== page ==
Compromise Of 1850 Essay

1012 words - 5 pages

Compromise of 1850By the 1850's the Constitution had become a source of sectional discord and tension due to the different interpretations taken by the North and South. The North's interpretation was that slavery was immoral and not protected under the Constitution. The South, on the other hand, interpreted the Constitution as recognizing slavery where it existed. In addition, the acquisition of new land brought into question the expansion of slavery and the balance of power between the free states and slave states. The interpretations that both sides vindicated were irreconcilable; slavery was a necessity to the Southern way of life, and Northerners shared different views; effect ...view middle of the document...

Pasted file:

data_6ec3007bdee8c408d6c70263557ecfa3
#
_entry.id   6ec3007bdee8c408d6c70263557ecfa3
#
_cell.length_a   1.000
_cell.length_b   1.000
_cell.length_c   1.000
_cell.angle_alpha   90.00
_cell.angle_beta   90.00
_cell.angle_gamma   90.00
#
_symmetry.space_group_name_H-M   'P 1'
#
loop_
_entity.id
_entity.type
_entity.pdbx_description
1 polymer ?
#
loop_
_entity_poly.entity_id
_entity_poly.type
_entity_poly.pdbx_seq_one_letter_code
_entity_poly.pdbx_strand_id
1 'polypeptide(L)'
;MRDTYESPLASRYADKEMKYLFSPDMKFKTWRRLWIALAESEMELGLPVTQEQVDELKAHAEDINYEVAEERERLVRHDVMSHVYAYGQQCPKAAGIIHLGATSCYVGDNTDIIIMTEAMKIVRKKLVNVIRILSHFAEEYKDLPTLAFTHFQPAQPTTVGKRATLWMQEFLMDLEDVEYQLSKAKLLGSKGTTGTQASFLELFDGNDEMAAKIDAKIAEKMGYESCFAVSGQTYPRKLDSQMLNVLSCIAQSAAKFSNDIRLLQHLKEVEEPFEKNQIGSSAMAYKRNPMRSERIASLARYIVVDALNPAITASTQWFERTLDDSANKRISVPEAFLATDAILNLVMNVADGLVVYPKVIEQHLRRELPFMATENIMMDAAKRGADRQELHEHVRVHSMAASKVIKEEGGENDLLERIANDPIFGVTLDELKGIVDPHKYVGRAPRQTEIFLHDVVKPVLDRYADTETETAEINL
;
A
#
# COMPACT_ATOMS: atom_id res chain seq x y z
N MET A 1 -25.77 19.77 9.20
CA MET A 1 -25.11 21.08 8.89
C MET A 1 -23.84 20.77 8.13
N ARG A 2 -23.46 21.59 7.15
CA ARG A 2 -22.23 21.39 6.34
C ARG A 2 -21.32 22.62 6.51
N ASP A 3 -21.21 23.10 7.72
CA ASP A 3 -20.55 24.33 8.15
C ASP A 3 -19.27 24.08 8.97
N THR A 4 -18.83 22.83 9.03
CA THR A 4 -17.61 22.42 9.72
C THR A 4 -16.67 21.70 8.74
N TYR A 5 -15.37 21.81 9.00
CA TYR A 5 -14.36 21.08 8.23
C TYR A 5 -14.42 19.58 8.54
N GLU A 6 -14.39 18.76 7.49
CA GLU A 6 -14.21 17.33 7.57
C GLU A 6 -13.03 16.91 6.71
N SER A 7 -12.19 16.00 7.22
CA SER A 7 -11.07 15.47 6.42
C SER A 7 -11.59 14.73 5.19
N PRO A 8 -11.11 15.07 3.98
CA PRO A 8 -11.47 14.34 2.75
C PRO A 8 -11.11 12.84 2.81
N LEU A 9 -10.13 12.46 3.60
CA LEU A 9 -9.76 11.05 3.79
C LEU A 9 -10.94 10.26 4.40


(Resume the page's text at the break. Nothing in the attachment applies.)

" However in Document E, Garrison, an extreme abolitionist whose motto was "No Union with Slaveholders." argued that the Constitution "never intended to give any protection or countenance to the slave system". Thus the question arises, "Does the Constitution protect slavery as an institution?"Since the framers of the Constitution did not explicitly condone or embrace slavery, the decision was left to Congress, the President, and the courts to supplement and implement any judgment concerning the issue. Although slavery was not mentioned in the Constitution, the context of it essentially supports slavery - many of the signers of the Constitution were slave owners. However, Northerners such as Emerson, (Document D) who addressed the Fugitive Slave Law, argued that slavery was immoral and foresaw the ending of the Union. Southerners, on the other hand, saw slavery as their natural right and regarded the three-fifths clause as evidence that slaves did not hold the rights of citizenship.Southerners were aided in their argument by the Supreme Court decision Dred Scott (1857), which ruled that African Americans had no civil rights, and that the Missouri Compromise was unconstitutional. Although the decision was made on the basis of the interpretation of the Constitution, it also reflected the susceptibility of the court to be influenced by personal views and politics - several of the justices were slave owners. Even though the court decision settled the question of slavery expansion and strengthened the South's position, it ironically fueled the Republican movement after the defeat of the Lecompton constitution and the admittance of Kansas as a free state.Aided by the anti-slavery sentiment in the North, which had the majority of the electoral votes, the Republican party, led by Abraham Lincoln, was able to win the Election of 1860. With virtually no support in the South and only 40 percent of the popular vote, the election of Lincoln was a terrible political defeat for the southerners; he had been elected to office on ...

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